Amid rising intolerance, Hong Kong must renew its commitment to stand against racism
York Chow says there is still ample evidence that ethnic minority Hongkongers face enormous barriers in everyday life. It’s time to get behind reforms to eliminate discrimination
In 1966, the United Nations declared March 21 to be International Day for the Elimination of Racial Discrimination – a platform for communities around the world to reflect on their own battles against racism and steps forward. This year marks its 50th anniversary, which coincides with the 20th anniversary of the establishment of the Equal Opportunities Commission. Indeed, this provides an opportune moment for Hong Kong to consider its progress and challenges in achieving racial equality.
Although there has been clear advancement over the years, not least with the passage of the Race Discrimination Ordinance in 2008, racial inequality remains entrenched in different facets of daily life.
There is ample evidence to demonstrate that ethnic minority Hongkongers continue to face enormous barriers to equal opportunities, starting from an early age, which leaves them more vulnerable to intergenerational poverty.
In the government’s report in December 2015, the poverty rate of South Asian households with children, after policy intervention, stood at 31 per cent, nearly double the comparable figure for overall households with children.
Analysis in 2015 by the Hong Kong Institute of Education also indicated that the poverty rate for South Asian families increased significantly from 2001 to 2011, even as it decreased slightly over the same period for Chinese families. The researchers linked the poverty situation of ethnic minority families specifically to problems of integration, including cultural and language barriers which leave many unable to access the necessary support.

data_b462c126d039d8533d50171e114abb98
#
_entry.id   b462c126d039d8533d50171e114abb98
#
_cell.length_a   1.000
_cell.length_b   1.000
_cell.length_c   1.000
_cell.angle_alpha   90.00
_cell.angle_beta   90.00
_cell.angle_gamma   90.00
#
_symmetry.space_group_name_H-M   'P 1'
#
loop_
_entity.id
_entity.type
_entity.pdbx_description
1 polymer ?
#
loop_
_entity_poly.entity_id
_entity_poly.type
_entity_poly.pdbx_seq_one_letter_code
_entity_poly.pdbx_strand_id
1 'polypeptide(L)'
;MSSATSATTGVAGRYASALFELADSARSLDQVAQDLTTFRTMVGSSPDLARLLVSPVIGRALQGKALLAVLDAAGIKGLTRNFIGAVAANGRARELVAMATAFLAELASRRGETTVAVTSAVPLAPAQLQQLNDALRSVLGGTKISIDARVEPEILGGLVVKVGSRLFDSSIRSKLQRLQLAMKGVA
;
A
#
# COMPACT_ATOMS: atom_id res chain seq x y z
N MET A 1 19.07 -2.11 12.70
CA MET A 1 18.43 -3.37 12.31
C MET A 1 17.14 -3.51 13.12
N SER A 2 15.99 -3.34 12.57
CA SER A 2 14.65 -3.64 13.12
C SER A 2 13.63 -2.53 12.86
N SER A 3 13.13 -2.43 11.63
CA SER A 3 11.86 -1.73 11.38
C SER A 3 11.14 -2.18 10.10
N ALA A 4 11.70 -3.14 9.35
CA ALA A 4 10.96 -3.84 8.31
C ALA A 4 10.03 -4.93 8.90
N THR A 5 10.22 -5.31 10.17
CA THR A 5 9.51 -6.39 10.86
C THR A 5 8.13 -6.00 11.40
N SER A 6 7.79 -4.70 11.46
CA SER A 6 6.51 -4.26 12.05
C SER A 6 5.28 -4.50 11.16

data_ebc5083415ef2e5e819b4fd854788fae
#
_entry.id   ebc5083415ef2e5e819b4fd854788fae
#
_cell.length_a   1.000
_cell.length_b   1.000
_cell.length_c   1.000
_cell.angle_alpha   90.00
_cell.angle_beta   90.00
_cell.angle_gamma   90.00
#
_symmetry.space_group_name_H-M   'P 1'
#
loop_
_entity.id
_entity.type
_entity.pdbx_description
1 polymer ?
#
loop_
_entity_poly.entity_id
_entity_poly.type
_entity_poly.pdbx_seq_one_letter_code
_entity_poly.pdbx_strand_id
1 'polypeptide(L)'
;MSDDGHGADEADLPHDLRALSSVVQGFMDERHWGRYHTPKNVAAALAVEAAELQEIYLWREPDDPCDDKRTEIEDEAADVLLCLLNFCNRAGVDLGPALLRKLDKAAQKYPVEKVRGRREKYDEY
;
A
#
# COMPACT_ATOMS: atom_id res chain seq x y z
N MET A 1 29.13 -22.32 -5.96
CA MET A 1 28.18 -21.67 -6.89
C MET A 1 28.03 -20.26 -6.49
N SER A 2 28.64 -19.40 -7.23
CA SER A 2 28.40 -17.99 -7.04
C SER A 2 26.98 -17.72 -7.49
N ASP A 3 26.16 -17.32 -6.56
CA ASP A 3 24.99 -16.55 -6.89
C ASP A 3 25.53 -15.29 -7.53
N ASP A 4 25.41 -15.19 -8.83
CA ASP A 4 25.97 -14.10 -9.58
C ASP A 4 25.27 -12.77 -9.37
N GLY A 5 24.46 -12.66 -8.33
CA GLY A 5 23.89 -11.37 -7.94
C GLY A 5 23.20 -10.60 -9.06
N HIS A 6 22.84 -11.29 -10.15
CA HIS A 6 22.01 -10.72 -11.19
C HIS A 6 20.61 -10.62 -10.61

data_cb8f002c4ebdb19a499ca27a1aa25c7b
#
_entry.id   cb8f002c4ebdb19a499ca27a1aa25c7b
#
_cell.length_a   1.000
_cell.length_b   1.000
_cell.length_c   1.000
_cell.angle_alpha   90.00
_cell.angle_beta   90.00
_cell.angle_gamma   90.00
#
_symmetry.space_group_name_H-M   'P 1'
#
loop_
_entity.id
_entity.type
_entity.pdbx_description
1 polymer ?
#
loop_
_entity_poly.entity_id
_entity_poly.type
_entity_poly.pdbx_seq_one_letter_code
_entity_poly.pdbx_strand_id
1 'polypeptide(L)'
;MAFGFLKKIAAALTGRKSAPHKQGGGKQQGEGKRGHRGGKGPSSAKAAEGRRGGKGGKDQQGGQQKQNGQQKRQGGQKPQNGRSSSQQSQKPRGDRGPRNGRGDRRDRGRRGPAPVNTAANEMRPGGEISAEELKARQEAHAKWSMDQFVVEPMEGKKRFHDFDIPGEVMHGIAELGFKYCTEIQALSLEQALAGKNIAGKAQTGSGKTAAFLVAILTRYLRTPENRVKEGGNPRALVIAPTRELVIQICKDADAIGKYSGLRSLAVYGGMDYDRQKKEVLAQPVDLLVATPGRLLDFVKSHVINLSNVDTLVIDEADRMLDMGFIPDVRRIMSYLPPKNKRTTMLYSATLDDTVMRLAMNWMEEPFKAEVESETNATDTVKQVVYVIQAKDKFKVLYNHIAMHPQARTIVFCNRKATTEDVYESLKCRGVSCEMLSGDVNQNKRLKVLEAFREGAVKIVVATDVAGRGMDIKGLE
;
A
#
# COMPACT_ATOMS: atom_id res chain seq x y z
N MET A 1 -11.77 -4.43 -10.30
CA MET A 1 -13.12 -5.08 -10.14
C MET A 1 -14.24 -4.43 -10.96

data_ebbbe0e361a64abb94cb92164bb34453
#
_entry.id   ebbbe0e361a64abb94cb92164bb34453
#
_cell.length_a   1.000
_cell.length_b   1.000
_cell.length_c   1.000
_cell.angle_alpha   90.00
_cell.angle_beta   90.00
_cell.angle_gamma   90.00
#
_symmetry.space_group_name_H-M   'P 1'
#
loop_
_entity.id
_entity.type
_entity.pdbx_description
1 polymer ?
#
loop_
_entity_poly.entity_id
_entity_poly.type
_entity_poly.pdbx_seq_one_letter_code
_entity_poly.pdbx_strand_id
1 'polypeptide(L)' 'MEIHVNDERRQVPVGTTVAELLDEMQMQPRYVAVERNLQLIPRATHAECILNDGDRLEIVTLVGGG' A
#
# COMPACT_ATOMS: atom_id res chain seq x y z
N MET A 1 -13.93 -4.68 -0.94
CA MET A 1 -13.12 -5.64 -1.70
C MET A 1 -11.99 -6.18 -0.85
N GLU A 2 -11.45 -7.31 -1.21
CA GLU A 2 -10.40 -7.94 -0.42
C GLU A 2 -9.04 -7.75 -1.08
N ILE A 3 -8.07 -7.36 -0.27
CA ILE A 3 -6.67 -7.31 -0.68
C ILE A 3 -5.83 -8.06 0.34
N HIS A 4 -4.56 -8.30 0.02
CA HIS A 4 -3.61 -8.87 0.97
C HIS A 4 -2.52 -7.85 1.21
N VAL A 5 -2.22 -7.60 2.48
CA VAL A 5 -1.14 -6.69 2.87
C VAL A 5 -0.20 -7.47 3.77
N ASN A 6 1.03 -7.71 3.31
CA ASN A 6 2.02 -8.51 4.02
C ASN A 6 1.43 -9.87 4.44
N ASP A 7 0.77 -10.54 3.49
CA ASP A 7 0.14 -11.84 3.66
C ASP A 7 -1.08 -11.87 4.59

What is sorely needed is a comprehensive policy solution covering different domains, including education, employment and access to services. We has consistently called for more targeted and multi-level support measures, starting from the pre-primary stage, to assist ethnic minority children to learn Chinese, taking into account their specific needs as second- or third-language learners, and to widen their access to higher and tertiary qualifications.
The government should hire more ethnic minority applicants into the civil service, to enable the viewpoints and needs of their communities to be integrated into policymaking and public service.
A stronger effort is needed to foster a truly bilingual environment, with both official languages of English and Chinese being used. This can facilitate the equal participation of ethnic minority Hongkongers, not to mention maintaining our competitiveness as an international city.
Concurrently, the Equal Opportunities Commission is working with the private sector to enhance access to culturally sensitive services, including in areas such as banking or housing. To investigate the situation more systematically, last year we commissioned a new study on race discrimination in the provision of goods, facilities and services, which is currently ongoing. It is hoped that the findings can provide an evidence-based foundation for further action.